Miss Manners: Quarantine or not, here’s how to get guests to leave

July 13 at 12:00 AM

Dear Miss Manners: In this day of staying home and isolating because of the coronavirus, what is a polite way to tell people it is time for them to leave?

I am a secret introvert who enjoys people, as long as there is some kind of interesting conversation. Ordinarily, when the party dies out, the dinner with friends starts to quiet or the social drink on the patio runs out of conversation, I have always been able to pull off the “I have a headache” or “I have to get up early” excuse.

Of course, those ploys don’t work now; everyone knows I have nowhere to be in the morning, and I don’t want anyone to worry that my headache is a coronavirus symptom.

Even trusting that the company was properly vetted and that they are starved for face-to-face socializing, Miss Manners sympathizes with you.

But you should not have been making excuses. As a guest, you are supposed to make the first signs of leaving, and should merely say how much you enjoyed yourself and that you look forward to seeing everyone again. And then you leave.

But you seem to be the host, virtual or actual, and under no circumstances are hosts supposed to cite their own need to clear the house. Fortunately, they are allowed to worry about the well-being of the guests.

Say, “Well, we’ve been so happy to see you, but I know you must be tired.” In person, the essential part is to stand up when you say it, and keep standing until they get to their feet, at which point you can graciously walk them to the door. Online, you need only wave and end the meeting.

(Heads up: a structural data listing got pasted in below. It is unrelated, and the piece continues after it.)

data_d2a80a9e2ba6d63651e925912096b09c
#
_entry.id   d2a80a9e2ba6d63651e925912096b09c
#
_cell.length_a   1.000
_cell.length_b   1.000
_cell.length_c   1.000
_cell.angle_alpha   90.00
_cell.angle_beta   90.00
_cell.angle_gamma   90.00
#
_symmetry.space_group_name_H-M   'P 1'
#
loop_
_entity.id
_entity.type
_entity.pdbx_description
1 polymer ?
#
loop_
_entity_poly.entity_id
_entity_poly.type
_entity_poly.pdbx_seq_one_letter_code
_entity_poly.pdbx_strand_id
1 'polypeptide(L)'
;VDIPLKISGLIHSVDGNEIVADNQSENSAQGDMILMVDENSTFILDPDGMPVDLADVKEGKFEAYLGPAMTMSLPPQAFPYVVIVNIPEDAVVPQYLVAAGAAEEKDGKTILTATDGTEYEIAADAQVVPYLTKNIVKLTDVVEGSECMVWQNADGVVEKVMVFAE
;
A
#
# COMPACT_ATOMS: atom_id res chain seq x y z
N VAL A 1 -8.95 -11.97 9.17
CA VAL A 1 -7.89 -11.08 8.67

Dear Miss Manners: Isn’t it proper to lift a chair instead of dragging it across the floor? That’s what my father told me. A friend doesn’t understand why the tenant below her yells up at her when she drags a chair across the floor. She calls him old and grumpy.

Thus adding insult to injury.

Miss Manners observes that you are having the wrong debate. The relevant question is, “Is it proper to annoy your neighbor?” and the answer is “No.”

Dear Miss Manners: My 90-year-old father, who has declined a bit cognitively with age, has a habit of striking up conversations with strangers. He tries to joke or make a comment in a good-natured way, but what he says can be unintentionally rude.

For example, he said, “I like to find people who look older than me” to a gentleman who was obviously at least 20 years his junior. In this particular instance, my siblings and I were caught off guard and could not come up with a suitable reply in a timely way.

What kind of response might offset the impact of my father’s inappropriate remarks without chastising my father for what he meant as a pleasant way to start a conversation?

A double job requires double smiles. Miss Manners suggests saying, “Father is a master of irony” while smiling apologetically at his target and then turning around to smile at him.

New Miss Manners columns are posted Monday through Saturday on washingtonpost.com/advice. You can send questions to Miss Manners at her website, missmanners.com. You can also follow her @RealMissManners.

2020, by Judith Martin